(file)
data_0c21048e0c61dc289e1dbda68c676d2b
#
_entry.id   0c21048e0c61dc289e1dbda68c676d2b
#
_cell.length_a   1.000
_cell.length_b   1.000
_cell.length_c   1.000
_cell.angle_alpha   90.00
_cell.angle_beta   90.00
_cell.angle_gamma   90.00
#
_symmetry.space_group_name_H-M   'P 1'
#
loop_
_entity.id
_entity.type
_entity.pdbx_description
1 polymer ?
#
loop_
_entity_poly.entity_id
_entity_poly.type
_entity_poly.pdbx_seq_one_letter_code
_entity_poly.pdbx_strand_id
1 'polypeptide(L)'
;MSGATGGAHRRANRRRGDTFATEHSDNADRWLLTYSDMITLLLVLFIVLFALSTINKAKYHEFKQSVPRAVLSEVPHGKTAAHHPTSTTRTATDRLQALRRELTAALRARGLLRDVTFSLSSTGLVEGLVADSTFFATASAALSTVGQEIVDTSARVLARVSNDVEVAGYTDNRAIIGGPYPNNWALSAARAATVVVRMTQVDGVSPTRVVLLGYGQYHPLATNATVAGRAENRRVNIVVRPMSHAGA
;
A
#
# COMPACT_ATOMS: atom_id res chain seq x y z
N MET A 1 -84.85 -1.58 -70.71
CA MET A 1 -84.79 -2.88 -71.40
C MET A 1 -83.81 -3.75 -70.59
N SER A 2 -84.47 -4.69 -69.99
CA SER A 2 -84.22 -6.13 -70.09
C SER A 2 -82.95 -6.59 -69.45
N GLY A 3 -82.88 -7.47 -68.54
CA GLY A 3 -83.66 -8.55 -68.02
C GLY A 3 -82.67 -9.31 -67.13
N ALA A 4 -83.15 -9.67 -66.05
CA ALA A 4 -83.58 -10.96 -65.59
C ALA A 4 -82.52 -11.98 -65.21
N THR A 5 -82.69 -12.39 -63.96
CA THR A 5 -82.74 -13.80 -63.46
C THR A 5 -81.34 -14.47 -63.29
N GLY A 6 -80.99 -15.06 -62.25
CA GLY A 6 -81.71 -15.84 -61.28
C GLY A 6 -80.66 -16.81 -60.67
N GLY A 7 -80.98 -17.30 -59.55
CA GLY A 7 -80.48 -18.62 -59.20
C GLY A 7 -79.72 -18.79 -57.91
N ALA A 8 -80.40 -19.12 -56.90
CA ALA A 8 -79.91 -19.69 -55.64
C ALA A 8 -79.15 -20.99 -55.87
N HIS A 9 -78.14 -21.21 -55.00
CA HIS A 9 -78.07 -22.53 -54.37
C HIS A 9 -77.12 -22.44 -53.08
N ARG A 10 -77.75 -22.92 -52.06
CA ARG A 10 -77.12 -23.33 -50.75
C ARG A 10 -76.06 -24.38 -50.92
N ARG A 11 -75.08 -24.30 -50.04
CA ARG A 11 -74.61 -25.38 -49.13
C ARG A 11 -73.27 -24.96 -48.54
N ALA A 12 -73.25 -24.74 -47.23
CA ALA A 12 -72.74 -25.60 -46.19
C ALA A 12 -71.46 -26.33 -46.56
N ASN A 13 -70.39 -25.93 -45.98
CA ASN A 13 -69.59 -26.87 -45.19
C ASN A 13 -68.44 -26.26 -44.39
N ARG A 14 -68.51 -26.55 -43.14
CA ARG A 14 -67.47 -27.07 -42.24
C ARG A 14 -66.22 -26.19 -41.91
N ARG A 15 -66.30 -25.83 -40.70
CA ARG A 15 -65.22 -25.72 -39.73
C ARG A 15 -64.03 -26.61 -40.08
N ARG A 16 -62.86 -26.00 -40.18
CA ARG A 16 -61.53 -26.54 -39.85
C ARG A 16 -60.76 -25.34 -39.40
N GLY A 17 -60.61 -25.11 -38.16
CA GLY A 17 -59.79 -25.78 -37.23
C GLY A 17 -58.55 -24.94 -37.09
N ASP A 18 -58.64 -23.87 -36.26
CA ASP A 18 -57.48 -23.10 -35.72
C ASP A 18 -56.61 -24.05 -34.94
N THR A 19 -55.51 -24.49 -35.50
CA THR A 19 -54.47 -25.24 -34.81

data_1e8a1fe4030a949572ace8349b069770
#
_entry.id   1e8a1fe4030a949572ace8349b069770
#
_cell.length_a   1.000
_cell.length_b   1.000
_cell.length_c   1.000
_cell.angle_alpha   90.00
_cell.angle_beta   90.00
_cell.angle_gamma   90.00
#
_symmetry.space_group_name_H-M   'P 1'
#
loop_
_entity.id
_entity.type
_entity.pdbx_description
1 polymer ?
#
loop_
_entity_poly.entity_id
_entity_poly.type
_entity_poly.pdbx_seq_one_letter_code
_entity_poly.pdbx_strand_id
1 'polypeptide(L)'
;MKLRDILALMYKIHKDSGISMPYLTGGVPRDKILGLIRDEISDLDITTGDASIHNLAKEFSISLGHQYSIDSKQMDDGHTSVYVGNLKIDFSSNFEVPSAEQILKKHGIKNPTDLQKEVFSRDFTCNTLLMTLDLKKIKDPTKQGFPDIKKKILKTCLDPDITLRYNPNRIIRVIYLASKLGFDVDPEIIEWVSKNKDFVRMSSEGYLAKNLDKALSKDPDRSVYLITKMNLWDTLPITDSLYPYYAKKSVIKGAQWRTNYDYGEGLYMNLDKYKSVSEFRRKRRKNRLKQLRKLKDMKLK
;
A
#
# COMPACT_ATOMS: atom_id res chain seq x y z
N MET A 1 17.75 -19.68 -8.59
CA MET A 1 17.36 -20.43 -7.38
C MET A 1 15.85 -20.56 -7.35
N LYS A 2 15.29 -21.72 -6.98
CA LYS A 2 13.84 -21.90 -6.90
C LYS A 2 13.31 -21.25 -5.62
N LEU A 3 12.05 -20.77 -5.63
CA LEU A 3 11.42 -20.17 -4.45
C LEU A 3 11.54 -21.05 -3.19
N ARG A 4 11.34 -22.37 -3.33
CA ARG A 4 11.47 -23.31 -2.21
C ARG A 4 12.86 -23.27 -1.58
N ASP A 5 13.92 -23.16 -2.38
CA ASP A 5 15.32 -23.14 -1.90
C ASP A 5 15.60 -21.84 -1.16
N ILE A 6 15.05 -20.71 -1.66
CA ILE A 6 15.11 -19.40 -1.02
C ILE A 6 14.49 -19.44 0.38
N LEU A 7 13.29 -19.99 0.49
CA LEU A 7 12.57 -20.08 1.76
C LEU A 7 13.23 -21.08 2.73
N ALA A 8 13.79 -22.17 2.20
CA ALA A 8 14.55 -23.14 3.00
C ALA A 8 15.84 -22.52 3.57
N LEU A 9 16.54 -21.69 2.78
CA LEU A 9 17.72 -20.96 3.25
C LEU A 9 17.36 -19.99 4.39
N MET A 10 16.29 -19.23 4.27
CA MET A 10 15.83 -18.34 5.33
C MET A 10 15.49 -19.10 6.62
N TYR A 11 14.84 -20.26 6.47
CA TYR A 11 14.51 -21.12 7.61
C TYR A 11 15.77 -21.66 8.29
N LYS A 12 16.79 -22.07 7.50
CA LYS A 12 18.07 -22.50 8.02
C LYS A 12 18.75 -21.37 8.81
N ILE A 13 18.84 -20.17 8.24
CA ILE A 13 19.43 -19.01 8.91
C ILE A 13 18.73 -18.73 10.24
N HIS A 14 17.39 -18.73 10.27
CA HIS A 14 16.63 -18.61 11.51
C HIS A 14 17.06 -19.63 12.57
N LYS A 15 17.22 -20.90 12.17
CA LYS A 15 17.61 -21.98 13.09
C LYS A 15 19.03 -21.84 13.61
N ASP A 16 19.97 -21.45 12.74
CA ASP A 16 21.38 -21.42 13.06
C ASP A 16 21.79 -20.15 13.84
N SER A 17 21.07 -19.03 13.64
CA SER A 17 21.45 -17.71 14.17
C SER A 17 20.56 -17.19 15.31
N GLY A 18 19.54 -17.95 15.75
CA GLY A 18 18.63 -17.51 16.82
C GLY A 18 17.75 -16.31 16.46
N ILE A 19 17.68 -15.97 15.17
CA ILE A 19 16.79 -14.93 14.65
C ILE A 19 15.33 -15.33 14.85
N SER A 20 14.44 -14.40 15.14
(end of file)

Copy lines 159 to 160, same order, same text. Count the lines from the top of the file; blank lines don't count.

N LYS A 15 17.22 -20.90 12.17
CA LYS A 15 17.61 -21.98 13.09